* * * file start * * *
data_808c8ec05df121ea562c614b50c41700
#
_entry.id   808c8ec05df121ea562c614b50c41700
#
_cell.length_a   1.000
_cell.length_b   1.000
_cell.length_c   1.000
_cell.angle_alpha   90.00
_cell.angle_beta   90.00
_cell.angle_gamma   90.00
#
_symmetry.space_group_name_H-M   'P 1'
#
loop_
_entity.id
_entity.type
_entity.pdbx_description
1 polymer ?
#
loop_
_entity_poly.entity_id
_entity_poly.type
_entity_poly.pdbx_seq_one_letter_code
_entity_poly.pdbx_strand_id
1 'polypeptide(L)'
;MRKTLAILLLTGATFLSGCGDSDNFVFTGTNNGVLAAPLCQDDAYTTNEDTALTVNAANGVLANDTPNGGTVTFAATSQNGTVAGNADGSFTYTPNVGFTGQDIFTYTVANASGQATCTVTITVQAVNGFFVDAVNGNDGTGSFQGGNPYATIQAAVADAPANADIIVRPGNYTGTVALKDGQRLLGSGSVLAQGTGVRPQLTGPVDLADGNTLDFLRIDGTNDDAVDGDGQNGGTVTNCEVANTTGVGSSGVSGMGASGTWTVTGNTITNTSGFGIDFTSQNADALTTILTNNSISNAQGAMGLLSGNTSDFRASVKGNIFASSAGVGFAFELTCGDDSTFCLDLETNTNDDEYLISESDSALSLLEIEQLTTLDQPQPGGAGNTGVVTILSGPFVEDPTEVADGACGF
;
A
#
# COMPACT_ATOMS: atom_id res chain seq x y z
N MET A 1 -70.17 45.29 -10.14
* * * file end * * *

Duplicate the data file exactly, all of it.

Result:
data_808c8ec05df121ea562c614b50c41700
#
_entry.id   808c8ec05df121ea562c614b50c41700
#
_cell.length_a   1.000
_cell.length_b   1.000
_cell.length_c   1.000
_cell.angle_alpha   90.00
_cell.angle_beta   90.00
_cell.angle_gamma   90.00
#
_symmetry.space_group_name_H-M   'P 1'
#
loop_
_entity.id
_entity.type
_entity.pdbx_description
1 polymer ?
#
loop_
_entity_poly.entity_id
_entity_poly.type
_entity_poly.pdbx_seq_one_letter_code
_entity_poly.pdbx_strand_id
1 'polypeptide(L)'
;MRKTLAILLLTGATFLSGCGDSDNFVFTGTNNGVLAAPLCQDDAYTTNEDTALTVNAANGVLANDTPNGGTVTFAATSQNGTVAGNADGSFTYTPNVGFTGQDIFTYTVANASGQATCTVTITVQAVNGFFVDAVNGNDGTGSFQGGNPYATIQAAVADAPANADIIVRPGNYTGTVALKDGQRLLGSGSVLAQGTGVRPQLTGPVDLADGNTLDFLRIDGTNDDAVDGDGQNGGTVTNCEVANTTGVGSSGVSGMGASGTWTVTGNTITNTSGFGIDFTSQNADALTTILTNNSISNAQGAMGLLSGNTSDFRASVKGNIFASSAGVGFAFELTCGDDSTFCLDLETNTNDDEYLISESDSALSLLEIEQLTTLDQPQPGGAGNTGVVTILSGPFVEDPTEVADGACGF
;
A
#
# COMPACT_ATOMS: atom_id res chain seq x y z
N MET A 1 -70.17 45.29 -10.14